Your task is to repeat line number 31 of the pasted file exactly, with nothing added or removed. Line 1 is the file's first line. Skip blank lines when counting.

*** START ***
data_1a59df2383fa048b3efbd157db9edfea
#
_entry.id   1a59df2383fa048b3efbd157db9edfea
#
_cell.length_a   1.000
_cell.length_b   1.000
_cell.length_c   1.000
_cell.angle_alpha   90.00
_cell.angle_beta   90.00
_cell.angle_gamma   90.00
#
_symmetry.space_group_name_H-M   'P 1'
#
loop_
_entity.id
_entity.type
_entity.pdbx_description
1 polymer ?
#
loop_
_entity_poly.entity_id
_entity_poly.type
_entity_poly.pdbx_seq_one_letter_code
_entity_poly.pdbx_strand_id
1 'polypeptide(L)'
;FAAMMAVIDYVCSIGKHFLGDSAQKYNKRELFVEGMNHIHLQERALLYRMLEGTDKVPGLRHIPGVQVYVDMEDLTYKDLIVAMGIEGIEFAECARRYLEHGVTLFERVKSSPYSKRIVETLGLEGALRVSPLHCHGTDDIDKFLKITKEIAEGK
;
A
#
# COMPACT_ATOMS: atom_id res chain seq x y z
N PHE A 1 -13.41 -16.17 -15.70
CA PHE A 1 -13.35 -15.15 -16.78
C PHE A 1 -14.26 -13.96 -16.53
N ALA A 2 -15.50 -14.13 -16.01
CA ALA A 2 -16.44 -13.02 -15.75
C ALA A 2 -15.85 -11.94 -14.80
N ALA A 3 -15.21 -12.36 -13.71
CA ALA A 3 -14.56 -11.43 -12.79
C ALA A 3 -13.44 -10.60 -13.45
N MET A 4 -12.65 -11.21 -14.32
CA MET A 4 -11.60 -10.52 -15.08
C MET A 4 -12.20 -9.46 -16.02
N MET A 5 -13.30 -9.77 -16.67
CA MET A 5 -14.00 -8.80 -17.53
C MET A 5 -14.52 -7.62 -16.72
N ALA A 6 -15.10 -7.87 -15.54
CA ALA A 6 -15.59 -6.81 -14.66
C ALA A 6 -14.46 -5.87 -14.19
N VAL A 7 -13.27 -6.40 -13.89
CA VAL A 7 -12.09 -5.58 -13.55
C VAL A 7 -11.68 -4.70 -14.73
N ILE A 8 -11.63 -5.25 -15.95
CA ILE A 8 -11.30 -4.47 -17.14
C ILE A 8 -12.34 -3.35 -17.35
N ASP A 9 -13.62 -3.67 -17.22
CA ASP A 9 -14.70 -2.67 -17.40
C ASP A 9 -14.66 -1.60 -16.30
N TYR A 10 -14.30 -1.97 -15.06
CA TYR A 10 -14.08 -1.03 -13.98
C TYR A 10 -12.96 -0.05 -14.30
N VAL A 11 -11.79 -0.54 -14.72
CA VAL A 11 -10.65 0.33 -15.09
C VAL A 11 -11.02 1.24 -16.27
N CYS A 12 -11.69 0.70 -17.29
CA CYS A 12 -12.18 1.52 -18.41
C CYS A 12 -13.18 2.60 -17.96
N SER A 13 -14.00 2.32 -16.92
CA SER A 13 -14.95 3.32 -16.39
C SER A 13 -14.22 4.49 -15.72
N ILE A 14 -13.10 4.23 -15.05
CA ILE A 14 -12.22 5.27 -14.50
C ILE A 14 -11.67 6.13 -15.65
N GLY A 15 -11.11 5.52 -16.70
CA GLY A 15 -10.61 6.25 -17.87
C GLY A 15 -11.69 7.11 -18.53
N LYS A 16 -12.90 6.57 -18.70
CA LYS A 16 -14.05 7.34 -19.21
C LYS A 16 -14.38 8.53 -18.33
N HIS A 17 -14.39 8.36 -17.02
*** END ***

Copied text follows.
N PHE A 1 -13.41 -16.17 -15.70